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For three weeks beginning on November 21, Brittle Paper will feature an essay series on feminism titled My Feminism.

The series was inspired, in part, by Chimamanda Adichie. In the past few weeks, the award-winning novelist has made a series of public statements that unleashed a wave of public interest in the politics, practice, and values of feminism. 

If you recall, Adichie shared a post on Facebook on how to raise a feminist daughter. She distinguished her sense and practice of feminism from that of Beyonce in a recent interview. She also launched a feminism-inspired beauty campaign for Boots cosmetics and even took feminism to the runway in a one-of-a-kind collaboration with Christian Dior.

With these statements, Adichie opened up a fertile ground for some of the most interesting conversations about feminism that we’ve witnessed in a long time. In order to keep the conversation going, Keside Anosike, Wana Udobang, Kola Tubosun, Pearl Osibu, and Ainehi Edoro have agreed to write short essays in which they explore feminism as a powerful idea that inspires us all differently

We will post two essays a week starting from Monday the 21st.

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Essay 1: Complicating the Significance of Gender by Keside Anosike [read HERE]

Essay 2: The Unwomanly Feminist by Pearl Osibu [read HERE]

Essay 3:  “On the Necessity of Men” by Kola Tubosun [read HERE]

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I hold a doctorate in English from Duke University and recently joined the Marquette University English faculty as an Assistant Professor. I love teaching African fiction and contemporary British novels. Brittle Paper is the virtual space/station where I play and experiment with ideas on how to reinvent African fiction and literary culture.

5 Responses to “November 21 | Brittle Paper Launches Essay Series on Feminism” Subscribe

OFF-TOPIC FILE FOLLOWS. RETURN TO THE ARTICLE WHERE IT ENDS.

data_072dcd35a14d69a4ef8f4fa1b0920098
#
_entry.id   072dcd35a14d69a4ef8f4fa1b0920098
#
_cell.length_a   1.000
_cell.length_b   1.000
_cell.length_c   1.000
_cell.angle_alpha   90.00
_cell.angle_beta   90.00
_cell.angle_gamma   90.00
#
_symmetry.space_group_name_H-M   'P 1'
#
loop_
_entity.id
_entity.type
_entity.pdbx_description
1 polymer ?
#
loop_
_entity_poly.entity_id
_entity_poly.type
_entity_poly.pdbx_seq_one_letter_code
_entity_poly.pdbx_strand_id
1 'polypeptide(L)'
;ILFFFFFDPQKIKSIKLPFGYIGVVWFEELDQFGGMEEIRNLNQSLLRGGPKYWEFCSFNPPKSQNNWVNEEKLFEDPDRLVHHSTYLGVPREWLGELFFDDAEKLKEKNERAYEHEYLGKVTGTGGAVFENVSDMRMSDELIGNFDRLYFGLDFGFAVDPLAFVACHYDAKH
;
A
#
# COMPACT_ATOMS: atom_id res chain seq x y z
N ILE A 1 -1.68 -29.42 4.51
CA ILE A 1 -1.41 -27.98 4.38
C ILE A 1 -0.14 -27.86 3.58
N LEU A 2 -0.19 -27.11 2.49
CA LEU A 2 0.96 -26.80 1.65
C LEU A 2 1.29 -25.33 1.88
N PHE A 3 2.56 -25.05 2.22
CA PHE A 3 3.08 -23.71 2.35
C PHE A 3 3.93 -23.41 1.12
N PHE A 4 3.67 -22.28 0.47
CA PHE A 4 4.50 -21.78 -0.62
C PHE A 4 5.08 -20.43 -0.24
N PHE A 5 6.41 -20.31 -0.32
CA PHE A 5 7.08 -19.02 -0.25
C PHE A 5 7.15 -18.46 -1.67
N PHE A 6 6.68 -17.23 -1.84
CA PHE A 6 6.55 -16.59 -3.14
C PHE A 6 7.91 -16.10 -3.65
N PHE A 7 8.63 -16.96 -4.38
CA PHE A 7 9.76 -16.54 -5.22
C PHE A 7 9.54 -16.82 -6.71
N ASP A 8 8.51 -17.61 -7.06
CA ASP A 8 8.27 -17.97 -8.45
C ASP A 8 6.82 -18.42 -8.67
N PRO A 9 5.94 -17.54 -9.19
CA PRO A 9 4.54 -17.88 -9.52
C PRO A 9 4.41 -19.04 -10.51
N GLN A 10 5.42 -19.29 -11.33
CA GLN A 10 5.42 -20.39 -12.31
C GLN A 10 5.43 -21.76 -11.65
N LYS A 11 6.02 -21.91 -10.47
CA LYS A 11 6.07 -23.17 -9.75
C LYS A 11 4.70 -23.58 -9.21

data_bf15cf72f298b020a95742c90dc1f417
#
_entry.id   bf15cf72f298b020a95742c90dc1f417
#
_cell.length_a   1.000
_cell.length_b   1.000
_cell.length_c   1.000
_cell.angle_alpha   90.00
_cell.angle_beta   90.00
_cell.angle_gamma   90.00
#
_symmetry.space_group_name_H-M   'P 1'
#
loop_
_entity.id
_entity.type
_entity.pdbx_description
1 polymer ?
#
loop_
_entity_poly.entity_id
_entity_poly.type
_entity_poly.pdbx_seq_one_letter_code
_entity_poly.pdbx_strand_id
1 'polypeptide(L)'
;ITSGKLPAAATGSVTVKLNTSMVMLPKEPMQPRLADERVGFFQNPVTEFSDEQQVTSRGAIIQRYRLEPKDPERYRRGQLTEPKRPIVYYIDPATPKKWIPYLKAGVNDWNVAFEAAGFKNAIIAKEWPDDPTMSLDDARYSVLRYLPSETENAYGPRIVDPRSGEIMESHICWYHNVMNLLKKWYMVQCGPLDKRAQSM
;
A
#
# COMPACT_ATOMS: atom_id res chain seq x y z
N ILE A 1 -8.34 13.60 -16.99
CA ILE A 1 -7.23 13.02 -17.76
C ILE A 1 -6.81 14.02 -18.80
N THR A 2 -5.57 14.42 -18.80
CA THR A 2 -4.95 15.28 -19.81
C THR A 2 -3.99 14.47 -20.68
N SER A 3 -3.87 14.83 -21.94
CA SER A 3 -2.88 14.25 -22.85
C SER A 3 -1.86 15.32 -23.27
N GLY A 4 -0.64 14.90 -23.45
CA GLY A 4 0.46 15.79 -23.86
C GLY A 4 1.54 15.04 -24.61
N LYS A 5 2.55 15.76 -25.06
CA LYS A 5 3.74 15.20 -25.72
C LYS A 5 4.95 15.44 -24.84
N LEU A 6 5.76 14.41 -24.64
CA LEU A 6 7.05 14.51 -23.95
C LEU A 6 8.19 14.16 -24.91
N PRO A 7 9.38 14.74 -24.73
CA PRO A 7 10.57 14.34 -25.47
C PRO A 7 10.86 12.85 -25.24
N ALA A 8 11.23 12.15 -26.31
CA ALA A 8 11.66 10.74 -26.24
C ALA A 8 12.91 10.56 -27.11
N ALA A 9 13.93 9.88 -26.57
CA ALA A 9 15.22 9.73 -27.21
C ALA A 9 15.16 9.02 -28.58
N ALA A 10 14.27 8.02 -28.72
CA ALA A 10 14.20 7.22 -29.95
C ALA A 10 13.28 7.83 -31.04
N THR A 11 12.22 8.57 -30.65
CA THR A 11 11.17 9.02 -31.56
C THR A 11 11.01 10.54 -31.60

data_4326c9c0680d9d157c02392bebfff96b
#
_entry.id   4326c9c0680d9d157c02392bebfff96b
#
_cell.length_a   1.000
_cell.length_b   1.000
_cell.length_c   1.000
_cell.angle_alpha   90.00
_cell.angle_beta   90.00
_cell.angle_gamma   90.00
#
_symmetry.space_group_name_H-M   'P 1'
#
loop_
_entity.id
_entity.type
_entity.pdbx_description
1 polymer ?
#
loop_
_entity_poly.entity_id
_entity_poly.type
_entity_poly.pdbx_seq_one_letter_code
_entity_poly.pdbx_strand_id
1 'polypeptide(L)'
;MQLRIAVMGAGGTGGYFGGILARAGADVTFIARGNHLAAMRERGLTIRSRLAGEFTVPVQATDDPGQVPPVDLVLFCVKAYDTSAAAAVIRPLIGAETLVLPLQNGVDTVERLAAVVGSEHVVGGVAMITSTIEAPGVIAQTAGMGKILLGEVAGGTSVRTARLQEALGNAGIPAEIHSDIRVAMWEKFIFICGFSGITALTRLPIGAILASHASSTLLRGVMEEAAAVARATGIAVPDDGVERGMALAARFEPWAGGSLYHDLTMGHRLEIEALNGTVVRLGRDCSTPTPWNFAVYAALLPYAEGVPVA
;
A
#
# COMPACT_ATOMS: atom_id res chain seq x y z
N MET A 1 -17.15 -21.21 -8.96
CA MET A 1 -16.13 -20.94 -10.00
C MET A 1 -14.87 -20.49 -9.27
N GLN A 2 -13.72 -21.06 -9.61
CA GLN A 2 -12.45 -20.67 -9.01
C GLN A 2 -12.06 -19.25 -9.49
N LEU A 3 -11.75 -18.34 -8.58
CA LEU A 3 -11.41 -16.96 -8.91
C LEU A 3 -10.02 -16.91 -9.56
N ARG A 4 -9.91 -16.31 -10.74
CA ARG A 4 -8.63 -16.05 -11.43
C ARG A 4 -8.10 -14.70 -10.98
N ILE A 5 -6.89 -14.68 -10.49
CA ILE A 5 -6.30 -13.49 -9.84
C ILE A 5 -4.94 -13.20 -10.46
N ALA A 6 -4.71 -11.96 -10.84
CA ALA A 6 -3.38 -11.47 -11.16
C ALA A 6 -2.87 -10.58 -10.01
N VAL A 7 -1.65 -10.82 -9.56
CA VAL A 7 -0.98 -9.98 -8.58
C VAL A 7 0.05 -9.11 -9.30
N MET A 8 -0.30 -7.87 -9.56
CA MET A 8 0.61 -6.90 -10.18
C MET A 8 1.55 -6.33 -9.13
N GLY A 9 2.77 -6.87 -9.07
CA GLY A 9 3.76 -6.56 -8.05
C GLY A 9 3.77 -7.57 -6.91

1. Seun IGE 2016/11/17 at 12:11 #

    Good thing to keep the conversation going.

    I think it would grand like if you had an open series also; where people are allowed to send it essays on feminism, which different perspectives. And you guys at Brittle Paper screen this essays, if they are worth it, publish online.
    This way the conversation blooms.

    It could even become a published collection of essays on feminism. With Adichie’s writing the forward. And her essay on how to raise children as the introduction to the book.

  2. Ainehi Edoro 2016/11/17 at 15:42 #

    Hi Seun. Thanks of your suggestion. You’re definitely on to something. There are a few others like yourself who would to see the project opened up to the broader community. Can you send me an email so we can continue the conversation? Let me know if you’re interested in helping organize a follow up essay series.

  3. Seun IGE 2016/11/21 at 14:11 #

    Great thing an Ainehi.
    My Email: ffrancisige at yahoo dot com. And, I would love to help. Thank you.

  4. Temi 2016/11/23 at 11:22 #

    Dear Brittle Paper,

    Are you still accepting essays? I would love to contribute to the series.

    Thanks.

  5. Ainehi Edoro 2016/11/25 at 13:05 #

    Hi Temi,

    Thanks so much for your interesting. Due to popular demand, I plan on running an open version of the series where the whole community will be invited to submit essays. Look out for the announcement. Also I’ve taken down your email and will send you the invite personally.

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I hold a doctorate in English from Duke University and recently joined the Marquette University English faculty as an Assistant Professor. I love teaching African fiction and contemporary British novels. Brittle Paper is the virtual space/station where I play and experiment with ideas on how to reinvent African fiction and literary culture.

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